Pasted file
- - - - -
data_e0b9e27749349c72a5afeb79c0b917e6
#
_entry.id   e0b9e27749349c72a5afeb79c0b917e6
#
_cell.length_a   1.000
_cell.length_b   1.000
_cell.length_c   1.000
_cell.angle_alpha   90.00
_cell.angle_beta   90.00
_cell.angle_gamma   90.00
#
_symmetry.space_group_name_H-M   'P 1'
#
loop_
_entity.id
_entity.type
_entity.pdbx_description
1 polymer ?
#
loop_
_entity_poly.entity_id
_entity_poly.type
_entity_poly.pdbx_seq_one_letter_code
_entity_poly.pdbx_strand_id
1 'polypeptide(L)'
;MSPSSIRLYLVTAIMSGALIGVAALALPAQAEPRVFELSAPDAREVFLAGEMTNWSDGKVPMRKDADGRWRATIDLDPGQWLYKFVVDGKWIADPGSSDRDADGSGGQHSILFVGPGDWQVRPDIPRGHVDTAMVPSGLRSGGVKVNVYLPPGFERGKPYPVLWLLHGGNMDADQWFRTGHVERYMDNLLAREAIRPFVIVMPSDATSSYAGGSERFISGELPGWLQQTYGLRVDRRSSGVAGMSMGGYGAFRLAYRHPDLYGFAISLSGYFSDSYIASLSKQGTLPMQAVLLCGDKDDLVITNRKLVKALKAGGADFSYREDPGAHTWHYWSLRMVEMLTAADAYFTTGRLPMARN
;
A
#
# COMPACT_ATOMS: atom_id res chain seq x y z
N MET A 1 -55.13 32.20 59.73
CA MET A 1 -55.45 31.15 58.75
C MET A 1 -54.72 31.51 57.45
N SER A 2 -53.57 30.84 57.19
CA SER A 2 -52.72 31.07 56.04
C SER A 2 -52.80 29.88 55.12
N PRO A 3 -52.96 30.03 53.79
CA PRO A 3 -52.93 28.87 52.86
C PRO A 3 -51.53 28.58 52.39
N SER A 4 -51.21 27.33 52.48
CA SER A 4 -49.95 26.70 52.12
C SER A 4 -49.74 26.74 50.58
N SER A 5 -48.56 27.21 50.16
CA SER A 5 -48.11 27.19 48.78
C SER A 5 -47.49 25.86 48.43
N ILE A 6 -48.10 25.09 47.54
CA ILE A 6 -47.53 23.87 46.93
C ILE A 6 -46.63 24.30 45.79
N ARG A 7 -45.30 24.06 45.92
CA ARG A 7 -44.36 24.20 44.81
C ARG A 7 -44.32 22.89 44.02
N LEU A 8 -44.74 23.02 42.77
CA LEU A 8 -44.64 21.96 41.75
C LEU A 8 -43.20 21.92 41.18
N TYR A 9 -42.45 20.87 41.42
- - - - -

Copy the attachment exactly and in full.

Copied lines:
data_e0b9e27749349c72a5afeb79c0b917e6
#
_entry.id   e0b9e27749349c72a5afeb79c0b917e6
#
_cell.length_a   1.000
_cell.length_b   1.000
_cell.length_c   1.000
_cell.angle_alpha   90.00
_cell.angle_beta   90.00
_cell.angle_gamma   90.00
#
_symmetry.space_group_name_H-M   'P 1'
#
loop_
_entity.id
_entity.type
_entity.pdbx_description
1 polymer ?
#
loop_
_entity_poly.entity_id
_entity_poly.type
_entity_poly.pdbx_seq_one_letter_code
_entity_poly.pdbx_strand_id
1 'polypeptide(L)'
;MSPSSIRLYLVTAIMSGALIGVAALALPAQAEPRVFELSAPDAREVFLAGEMTNWSDGKVPMRKDADGRWRATIDLDPGQWLYKFVVDGKWIADPGSSDRDADGSGGQHSILFVGPGDWQVRPDIPRGHVDTAMVPSGLRSGGVKVNVYLPPGFERGKPYPVLWLLHGGNMDADQWFRTGHVERYMDNLLAREAIRPFVIVMPSDATSSYAGGSERFISGELPGWLQQTYGLRVDRRSSGVAGMSMGGYGAFRLAYRHPDLYGFAISLSGYFSDSYIASLSKQGTLPMQAVLLCGDKDDLVITNRKLVKALKAGGADFSYREDPGAHTWHYWSLRMVEMLTAADAYFTTGRLPMARN
;
A
#
# COMPACT_ATOMS: atom_id res chain seq x y z
N MET A 1 -55.13 32.20 59.73
CA MET A 1 -55.45 31.15 58.75
C MET A 1 -54.72 31.51 57.45
N SER A 2 -53.57 30.84 57.19
CA SER A 2 -52.72 31.07 56.04
C SER A 2 -52.80 29.88 55.12
N PRO A 3 -52.96 30.03 53.79
CA PRO A 3 -52.93 28.87 52.86
C PRO A 3 -51.53 28.58 52.39
N SER A 4 -51.21 27.33 52.48
CA SER A 4 -49.95 26.70 52.12
C SER A 4 -49.74 26.74 50.58
N SER A 5 -48.56 27.21 50.16
CA SER A 5 -48.11 27.19 48.78
C SER A 5 -47.49 25.86 48.43
N ILE A 6 -48.10 25.09 47.54
CA ILE A 6 -47.53 23.87 46.93
C ILE A 6 -46.63 24.30 45.79
N ARG A 7 -45.30 24.06 45.92
CA ARG A 7 -44.36 24.20 44.81
C ARG A 7 -44.32 22.89 44.02
N LEU A 8 -44.74 23.02 42.77
CA LEU A 8 -44.64 21.96 41.75
C LEU A 8 -43.20 21.92 41.18
N TYR A 9 -42.45 20.87 41.42